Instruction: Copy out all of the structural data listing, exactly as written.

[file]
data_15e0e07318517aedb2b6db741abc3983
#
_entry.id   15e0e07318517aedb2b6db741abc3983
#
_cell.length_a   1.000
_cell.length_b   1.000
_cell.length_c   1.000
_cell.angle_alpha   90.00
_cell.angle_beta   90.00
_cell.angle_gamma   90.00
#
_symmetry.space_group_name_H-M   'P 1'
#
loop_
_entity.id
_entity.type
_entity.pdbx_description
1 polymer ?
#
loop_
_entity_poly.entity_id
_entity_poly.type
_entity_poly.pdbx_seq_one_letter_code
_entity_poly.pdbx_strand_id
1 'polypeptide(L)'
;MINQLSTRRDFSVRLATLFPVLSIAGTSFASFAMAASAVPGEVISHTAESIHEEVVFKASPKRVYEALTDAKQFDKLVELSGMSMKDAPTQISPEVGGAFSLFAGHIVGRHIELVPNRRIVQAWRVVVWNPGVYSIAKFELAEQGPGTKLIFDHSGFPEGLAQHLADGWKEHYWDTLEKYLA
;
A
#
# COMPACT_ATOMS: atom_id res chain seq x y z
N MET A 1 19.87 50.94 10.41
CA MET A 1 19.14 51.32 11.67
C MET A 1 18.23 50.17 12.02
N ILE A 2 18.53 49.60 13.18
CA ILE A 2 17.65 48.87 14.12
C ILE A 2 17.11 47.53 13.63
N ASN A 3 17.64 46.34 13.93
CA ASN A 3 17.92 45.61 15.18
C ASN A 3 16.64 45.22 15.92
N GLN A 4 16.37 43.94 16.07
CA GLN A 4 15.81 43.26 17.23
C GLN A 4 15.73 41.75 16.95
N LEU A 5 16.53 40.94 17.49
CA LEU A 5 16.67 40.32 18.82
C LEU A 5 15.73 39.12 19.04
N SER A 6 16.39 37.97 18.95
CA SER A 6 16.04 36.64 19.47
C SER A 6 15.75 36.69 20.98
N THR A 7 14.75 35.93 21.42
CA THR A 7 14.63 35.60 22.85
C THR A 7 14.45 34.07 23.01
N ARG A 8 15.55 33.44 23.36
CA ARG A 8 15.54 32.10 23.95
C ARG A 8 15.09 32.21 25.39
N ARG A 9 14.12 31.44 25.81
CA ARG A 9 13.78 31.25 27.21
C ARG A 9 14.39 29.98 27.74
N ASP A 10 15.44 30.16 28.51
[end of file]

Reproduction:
data_15e0e07318517aedb2b6db741abc3983
#
_entry.id   15e0e07318517aedb2b6db741abc3983
#
_cell.length_a   1.000
_cell.length_b   1.000
_cell.length_c   1.000
_cell.angle_alpha   90.00
_cell.angle_beta   90.00
_cell.angle_gamma   90.00
#
_symmetry.space_group_name_H-M   'P 1'
#
loop_
_entity.id
_entity.type
_entity.pdbx_description
1 polymer ?
#
loop_
_entity_poly.entity_id
_entity_poly.type
_entity_poly.pdbx_seq_one_letter_code
_entity_poly.pdbx_strand_id
1 'polypeptide(L)'
;MINQLSTRRDFSVRLATLFPVLSIAGTSFASFAMAASAVPGEVISHTAESIHEEVVFKASPKRVYEALTDAKQFDKLVELSGMSMKDAPTQISPEVGGAFSLFAGHIVGRHIELVPNRRIVQAWRVVVWNPGVYSIAKFELAEQGPGTKLIFDHSGFPEGLAQHLADGWKEHYWDTLEKYLA
;
A
#
# COMPACT_ATOMS: atom_id res chain seq x y z
N MET A 1 19.87 50.94 10.41
CA MET A 1 19.14 51.32 11.67
C MET A 1 18.23 50.17 12.02
N ILE A 2 18.53 49.60 13.18
CA ILE A 2 17.65 48.87 14.12
C ILE A 2 17.11 47.53 13.63
N ASN A 3 17.64 46.34 13.93
CA ASN A 3 17.92 45.61 15.18
C ASN A 3 16.64 45.22 15.92
N GLN A 4 16.37 43.94 16.07
CA GLN A 4 15.81 43.26 17.23
C GLN A 4 15.73 41.75 16.95
N LEU A 5 16.53 40.94 17.49
CA LEU A 5 16.67 40.32 18.82
C LEU A 5 15.73 39.12 19.04
N SER A 6 16.39 37.97 18.95
CA SER A 6 16.04 36.64 19.47
C SER A 6 15.75 36.69 20.98
N THR A 7 14.75 35.93 21.42
CA THR A 7 14.63 35.60 22.85
C THR A 7 14.45 34.07 23.01
N ARG A 8 15.55 33.44 23.36
CA ARG A 8 15.54 32.10 23.95
C ARG A 8 15.09 32.21 25.39
N ARG A 9 14.12 31.44 25.81
CA ARG A 9 13.78 31.25 27.21
C ARG A 9 14.39 29.98 27.74
N ASP A 10 15.44 30.16 28.51